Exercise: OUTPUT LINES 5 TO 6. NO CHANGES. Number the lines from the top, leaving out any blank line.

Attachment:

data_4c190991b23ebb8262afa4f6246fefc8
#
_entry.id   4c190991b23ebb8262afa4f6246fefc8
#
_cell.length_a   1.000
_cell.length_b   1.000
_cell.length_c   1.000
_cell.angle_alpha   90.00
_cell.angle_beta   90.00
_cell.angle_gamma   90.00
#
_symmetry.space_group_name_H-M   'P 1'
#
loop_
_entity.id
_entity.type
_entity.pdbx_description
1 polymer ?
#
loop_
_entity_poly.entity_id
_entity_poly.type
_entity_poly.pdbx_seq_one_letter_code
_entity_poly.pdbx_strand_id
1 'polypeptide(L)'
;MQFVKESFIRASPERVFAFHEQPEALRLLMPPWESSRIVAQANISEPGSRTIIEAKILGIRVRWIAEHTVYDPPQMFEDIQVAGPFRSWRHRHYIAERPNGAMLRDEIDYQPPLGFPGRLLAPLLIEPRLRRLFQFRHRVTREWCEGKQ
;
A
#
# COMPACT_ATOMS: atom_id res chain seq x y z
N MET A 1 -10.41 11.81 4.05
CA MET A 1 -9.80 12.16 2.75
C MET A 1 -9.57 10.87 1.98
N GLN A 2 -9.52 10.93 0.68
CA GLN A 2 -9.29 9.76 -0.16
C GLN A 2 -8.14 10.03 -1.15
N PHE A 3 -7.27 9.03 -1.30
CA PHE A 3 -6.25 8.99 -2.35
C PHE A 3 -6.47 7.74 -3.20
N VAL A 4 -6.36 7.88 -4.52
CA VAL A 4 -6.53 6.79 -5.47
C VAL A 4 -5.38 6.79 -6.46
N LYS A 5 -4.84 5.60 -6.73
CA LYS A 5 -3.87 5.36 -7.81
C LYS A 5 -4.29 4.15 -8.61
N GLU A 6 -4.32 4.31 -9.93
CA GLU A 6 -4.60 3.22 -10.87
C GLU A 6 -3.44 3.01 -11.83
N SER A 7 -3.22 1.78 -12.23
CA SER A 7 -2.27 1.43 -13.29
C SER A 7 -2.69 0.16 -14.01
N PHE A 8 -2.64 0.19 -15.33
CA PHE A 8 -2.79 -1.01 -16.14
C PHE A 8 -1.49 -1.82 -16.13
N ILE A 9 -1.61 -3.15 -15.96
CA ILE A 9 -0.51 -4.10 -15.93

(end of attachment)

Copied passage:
_cell.length_a   1.000
_cell.length_b   1.000